OUNT OF WORK INPUT FOR A CARNOT REFRIGERATOR

• swain1
In summary: Thanks for that. I understand that now. I got the answer 8.3E6 J which I hope is right. For part b) would the amount of power used just be (8.3E6)/0.65=1.3E7J or am I missing something?For part b) the work input would be 1.3e7 J.
swain1

Homework Statement

a) Assume that a Carnot cycle is used to achieve that 250kg of water at 0 degrees celsius is frozen into ice using an ideal refigerator The room temperature is 27 degrees. What is the minimum amount of work input to the refrigerator to achieve this?

b)Assume the refigerator works with 65% efficiency (compare to a carnot engine), how much work input does it require.

Homework Equations

Latent heat of melting ice =3.33E5 J/kg

The Attempt at a Solution

For part a) I don't see why the amount of work input is not just that required to turn the water to ice, which would be 3.33E5*250. I think I might be missing something as the room temperature is given. I haven't yet started the second part as I think I need to understand the first part. Any help would be appreciated.

swain1 said:

Homework Statement

a) Assume that a Carnot cycle is used to achieve that 250kg of water at 0 degrees celsius is frozen into ice using an ideal refigerator The room temperature is 27 degrees. What is the minimum amount of work input to the refrigerator to achieve this?

b)Assume the refigerator works with 65% efficiency (compare to a carnot engine), how much work input does it require.

Homework Equations

Latent heat of melting ice =3.33E5 J/kg

The Attempt at a Solution

For part a) I don't see why the amount of work input is not just that required to turn the water to ice, which would be 3.33E5*250. I think I might be missing something as the room temperature is given. I haven't yet started the second part as I think I need to understand the first part. Any help would be appreciated.
The amount of HEAT removed from the water has to be this amount. This is not the amount of work input, however.

The refrigerator has to remove heat from a 0 degree reservoir and deliver it as heat at 27 degrees. In order to do that, work must be input. If it was a Carnot cycle, the coefficient of performance would be:

$$COP = Q_c/W = Q_c/(Q_h-Q_c) = \frac{T_c/T_h}{1 - T_c/T_h}$$

In this case, what is the COP?

That will give you Qh and that will, in turn, give you W.

AM

Ok I see that puting in the temps into the formula give the COP. Which I have found to be 10.1. I am not sure where this comes from though.
How am I meant to find the value of Qc so I can work out the value of W.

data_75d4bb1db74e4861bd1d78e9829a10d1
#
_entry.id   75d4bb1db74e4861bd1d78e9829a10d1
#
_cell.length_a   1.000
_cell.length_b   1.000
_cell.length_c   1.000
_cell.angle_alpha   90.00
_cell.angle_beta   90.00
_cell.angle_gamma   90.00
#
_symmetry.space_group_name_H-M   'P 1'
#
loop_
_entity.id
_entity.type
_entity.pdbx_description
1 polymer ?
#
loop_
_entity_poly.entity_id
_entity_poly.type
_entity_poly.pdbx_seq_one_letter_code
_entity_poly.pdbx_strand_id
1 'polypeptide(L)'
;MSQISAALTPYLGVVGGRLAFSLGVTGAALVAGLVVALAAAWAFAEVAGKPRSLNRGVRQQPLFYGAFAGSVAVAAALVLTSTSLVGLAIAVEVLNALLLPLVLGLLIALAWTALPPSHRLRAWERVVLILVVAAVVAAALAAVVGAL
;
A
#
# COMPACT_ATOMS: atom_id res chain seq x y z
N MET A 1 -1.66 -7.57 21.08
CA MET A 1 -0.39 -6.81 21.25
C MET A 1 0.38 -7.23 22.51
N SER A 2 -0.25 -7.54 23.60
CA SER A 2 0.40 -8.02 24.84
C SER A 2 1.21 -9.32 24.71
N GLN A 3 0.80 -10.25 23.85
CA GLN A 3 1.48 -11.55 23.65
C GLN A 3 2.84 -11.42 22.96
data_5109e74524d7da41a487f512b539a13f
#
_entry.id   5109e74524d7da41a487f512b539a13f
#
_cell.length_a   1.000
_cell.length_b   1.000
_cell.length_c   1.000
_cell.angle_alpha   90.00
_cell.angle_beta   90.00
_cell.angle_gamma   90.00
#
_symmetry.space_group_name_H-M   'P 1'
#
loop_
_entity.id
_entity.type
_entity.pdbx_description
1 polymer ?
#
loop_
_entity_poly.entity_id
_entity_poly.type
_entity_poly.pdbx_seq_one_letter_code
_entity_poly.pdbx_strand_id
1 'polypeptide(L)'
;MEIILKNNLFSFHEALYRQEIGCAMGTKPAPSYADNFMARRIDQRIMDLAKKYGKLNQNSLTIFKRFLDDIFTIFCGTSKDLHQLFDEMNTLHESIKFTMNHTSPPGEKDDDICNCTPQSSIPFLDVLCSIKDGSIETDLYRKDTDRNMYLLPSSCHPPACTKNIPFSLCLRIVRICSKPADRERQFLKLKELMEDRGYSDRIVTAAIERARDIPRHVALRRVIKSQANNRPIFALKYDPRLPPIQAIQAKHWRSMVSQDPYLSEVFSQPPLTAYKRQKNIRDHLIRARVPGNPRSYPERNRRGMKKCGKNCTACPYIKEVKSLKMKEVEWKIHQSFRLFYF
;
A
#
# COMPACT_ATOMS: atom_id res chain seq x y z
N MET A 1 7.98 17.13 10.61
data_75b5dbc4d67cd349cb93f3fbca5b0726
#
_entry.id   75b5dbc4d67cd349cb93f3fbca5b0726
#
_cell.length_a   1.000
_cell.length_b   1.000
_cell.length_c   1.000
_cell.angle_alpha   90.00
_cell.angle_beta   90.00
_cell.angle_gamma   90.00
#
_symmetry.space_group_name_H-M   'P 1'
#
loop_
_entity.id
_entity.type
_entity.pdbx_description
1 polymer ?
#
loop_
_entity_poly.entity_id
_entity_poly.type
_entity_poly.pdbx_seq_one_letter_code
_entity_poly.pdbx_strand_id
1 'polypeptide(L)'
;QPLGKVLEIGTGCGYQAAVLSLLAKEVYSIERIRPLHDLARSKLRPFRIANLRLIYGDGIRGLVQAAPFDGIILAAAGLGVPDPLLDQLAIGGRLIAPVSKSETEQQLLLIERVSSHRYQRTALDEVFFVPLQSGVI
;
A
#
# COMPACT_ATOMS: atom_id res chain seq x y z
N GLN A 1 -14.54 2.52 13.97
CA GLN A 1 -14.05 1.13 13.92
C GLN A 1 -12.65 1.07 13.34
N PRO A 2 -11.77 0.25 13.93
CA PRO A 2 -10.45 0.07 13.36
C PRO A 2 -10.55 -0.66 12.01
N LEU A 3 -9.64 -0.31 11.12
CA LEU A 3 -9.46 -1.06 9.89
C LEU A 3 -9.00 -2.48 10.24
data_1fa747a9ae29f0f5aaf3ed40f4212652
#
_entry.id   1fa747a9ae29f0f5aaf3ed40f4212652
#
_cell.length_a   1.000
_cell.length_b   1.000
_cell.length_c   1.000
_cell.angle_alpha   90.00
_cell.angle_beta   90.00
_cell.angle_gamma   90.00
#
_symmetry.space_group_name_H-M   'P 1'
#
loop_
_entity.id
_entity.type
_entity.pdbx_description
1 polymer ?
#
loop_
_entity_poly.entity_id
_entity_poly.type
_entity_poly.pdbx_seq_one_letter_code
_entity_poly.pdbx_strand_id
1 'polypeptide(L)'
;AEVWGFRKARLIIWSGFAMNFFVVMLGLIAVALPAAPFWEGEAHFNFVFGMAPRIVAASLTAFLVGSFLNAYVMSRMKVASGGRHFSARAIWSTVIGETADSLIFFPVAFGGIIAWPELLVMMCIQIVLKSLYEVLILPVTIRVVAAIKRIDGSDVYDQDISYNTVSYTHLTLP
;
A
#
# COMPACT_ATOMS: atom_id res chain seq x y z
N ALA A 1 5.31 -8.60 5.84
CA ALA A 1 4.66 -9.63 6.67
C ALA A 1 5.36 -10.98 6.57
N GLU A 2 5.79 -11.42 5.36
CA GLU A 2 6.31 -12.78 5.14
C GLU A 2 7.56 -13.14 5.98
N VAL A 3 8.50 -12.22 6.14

So for the first part I don't need the latent heat of melting ice? Thanks

swain1 said:
Ok I see that puting in the temps into the formula give the COP. Which I have found to be 10.1. I am not sure where this comes from though.
COP is Qc/W (the ratio of "cooling" or heat removal to work input). For a Carnot cycle heat flow is at constant temperature and $\Delta S = Q_h/T_h - Q_c/T_c = 0$ so Qc/Qh = Tc/Th
How am I meant to find the value of Qc so I can work out the value of W.

So for the first part I don't need the latent heat of melting ice? Thanks
Qc is the heat removed from the water which you have correctly stated as the mass x latent heat/mass

AM

Thanks for that. I understand that now. I got the answer 8.3E6 J which I hope is right. For part b) would the amount of power used just be (8.3E6)/0.65=1.3E7J or am I missing something?

swain1 said:
Thanks for that. I understand that now. I got the answer 8.3E6 J which I hope is right. For part b) would the amount of power used just be (8.3E6)/0.65=1.3E7J or am I missing something?
For part a) I get 8.23E6 J:

$$W = Q_c/COP = 3.33e6*250/(273/27) = 8.23e6 J$$You have the right approach to b). If the real refrigerator (b) was 65% as efficient as the Carnot, it would require 1/.65 of the work needed in the Carnot cycle (COP would be .65 * COP of the Carnot). So the work would be 1.27e7 J.

AM

1. What is a Carnot Ideal Refrigerator?

A Carnot Ideal Refrigerator is a theoretical refrigeration system that operates on the Carnot cycle, which is a reversible thermodynamic cycle. It is considered an ideal refrigeration system because it operates at maximum efficiency and has no internal losses.

2. How does a Carnot Ideal Refrigerator work?

A Carnot Ideal Refrigerator works by transferring heat from a low-temperature reservoir to a high-temperature reservoir using a refrigerant. It follows the Carnot cycle, which consists of four processes: isothermal compression, adiabatic compression, isothermal expansion, and adiabatic expansion.

3. What makes the Carnot Ideal Refrigerator more efficient than other refrigeration systems?

The Carnot Ideal Refrigerator is more efficient because it operates at maximum efficiency, meaning it has the highest possible coefficient of performance (COP). This is due to the reversible nature of the Carnot cycle, which minimizes internal losses and maximizes the efficiency of heat transfer.

4. What are some real-life applications of the Carnot Ideal Refrigerator?

The Carnot Ideal Refrigerator is a theoretical concept and is not used in practical applications. However, it serves as a benchmark for measuring the performance of real refrigeration systems and can be used to optimize their efficiency.

5. Are there any limitations to the Carnot Ideal Refrigerator?

One limitation of the Carnot Ideal Refrigerator is that it is a theoretical concept and cannot be achieved in practice. It also assumes ideal conditions and does not take into account factors such as friction, heat transfer through walls, and non-ideal gas behavior. Additionally, the refrigerant used in the Carnot cycle would need to have a very high boiling point, which is not practical for real-world applications.

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